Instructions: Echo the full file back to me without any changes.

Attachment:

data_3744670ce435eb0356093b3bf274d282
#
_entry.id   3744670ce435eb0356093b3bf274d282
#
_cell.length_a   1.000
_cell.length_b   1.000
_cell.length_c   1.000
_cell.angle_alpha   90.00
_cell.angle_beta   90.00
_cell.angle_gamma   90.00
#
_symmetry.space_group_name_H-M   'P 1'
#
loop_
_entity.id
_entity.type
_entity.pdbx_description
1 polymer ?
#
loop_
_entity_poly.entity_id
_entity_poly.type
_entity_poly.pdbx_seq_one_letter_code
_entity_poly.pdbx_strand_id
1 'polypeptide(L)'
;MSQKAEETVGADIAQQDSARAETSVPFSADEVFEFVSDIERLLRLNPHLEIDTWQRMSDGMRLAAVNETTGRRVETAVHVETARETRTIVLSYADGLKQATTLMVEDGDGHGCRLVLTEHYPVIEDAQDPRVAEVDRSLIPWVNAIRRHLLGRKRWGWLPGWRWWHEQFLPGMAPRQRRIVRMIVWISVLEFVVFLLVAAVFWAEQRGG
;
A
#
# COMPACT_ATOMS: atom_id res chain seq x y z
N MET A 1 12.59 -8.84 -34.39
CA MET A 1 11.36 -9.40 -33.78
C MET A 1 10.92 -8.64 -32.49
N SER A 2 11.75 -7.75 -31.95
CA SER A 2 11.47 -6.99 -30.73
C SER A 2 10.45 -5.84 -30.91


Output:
data_3744670ce435eb0356093b3bf274d282
#
_entry.id   3744670ce435eb0356093b3bf274d282
#
_cell.length_a   1.000
_cell.length_b   1.000
_cell.length_c   1.000
_cell.angle_alpha   90.00
_cell.angle_beta   90.00
_cell.angle_gamma   90.00
#
_symmetry.space_group_name_H-M   'P 1'
#
loop_
_entity.id
_entity.type
_entity.pdbx_description
1 polymer ?
#
loop_
_entity_poly.entity_id
_entity_poly.type
_entity_poly.pdbx_seq_one_letter_code
_entity_poly.pdbx_strand_id
1 'polypeptide(L)'
;MSQKAEETVGADIAQQDSARAETSVPFSADEVFEFVSDIERLLRLNPHLEIDTWQRMSDGMRLAAVNETTGRRVETAVHVETARETRTIVLSYADGLKQATTLMVEDGDGHGCRLVLTEHYPVIEDAQDPRVAEVDRSLIPWVNAIRRHLLGRKRWGWLPGWRWWHEQFLPGMAPRQRRIVRMIVWISVLEFVVFLLVAAVFWAEQRGG
;
A
#
# COMPACT_ATOMS: atom_id res chain seq x y z
N MET A 1 12.59 -8.84 -34.39
CA MET A 1 11.36 -9.40 -33.78
C MET A 1 10.92 -8.64 -32.49
N SER A 2 11.75 -7.75 -31.95
CA SER A 2 11.47 -6.99 -30.73
C SER A 2 10.45 -5.84 -30.91